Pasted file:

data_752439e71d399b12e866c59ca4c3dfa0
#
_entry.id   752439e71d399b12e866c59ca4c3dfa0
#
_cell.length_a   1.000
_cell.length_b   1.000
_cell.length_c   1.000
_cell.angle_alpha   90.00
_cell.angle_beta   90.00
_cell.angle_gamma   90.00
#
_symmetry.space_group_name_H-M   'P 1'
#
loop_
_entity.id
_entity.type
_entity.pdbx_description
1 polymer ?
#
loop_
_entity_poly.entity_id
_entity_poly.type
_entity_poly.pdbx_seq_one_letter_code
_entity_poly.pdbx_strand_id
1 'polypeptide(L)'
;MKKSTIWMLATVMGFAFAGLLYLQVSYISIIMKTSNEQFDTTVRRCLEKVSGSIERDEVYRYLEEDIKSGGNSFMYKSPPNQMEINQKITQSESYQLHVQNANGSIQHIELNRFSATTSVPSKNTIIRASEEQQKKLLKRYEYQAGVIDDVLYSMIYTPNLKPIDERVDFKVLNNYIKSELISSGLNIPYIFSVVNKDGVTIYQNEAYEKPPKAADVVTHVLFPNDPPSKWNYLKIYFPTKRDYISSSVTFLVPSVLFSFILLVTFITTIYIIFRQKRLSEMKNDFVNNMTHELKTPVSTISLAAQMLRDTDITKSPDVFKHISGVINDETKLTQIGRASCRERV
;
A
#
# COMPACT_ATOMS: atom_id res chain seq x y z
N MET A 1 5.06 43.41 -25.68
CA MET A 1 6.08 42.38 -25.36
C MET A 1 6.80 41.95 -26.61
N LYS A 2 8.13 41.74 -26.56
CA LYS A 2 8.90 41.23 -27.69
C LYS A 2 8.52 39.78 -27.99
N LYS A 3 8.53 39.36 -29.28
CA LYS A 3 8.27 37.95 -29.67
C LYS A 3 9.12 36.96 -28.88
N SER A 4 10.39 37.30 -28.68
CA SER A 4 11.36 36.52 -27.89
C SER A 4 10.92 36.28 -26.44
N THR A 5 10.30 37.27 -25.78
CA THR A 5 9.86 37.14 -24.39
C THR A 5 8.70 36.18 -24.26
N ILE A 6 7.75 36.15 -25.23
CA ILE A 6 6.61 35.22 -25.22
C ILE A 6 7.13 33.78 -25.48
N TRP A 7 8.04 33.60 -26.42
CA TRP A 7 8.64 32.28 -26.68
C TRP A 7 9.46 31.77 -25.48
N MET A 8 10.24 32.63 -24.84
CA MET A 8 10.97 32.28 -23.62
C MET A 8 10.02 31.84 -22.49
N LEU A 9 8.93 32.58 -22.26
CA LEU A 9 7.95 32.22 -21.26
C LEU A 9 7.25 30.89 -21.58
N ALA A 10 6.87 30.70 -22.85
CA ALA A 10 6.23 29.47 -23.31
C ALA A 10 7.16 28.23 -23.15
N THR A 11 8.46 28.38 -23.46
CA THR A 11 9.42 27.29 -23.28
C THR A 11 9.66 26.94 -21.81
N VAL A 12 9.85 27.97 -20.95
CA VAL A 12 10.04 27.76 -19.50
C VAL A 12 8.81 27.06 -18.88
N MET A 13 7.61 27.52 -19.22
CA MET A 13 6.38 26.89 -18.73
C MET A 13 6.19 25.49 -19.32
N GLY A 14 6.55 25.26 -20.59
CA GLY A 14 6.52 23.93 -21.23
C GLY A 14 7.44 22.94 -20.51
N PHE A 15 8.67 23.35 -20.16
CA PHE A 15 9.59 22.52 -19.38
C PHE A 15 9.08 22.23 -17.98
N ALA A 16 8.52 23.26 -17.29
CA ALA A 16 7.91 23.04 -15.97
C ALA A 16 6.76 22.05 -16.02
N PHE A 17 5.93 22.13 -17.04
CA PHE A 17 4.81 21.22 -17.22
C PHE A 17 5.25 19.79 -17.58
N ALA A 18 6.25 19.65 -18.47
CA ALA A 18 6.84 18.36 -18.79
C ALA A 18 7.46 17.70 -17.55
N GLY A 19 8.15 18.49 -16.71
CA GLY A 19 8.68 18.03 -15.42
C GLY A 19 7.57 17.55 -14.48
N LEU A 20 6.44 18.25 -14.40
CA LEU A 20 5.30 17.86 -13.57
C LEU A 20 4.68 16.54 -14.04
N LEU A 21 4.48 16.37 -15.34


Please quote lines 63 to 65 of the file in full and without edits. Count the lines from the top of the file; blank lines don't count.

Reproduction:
C THR A 11 9.66 26.94 -21.81
N VAL A 12 9.85 27.97 -20.95
CA VAL A 12 10.04 27.76 -19.50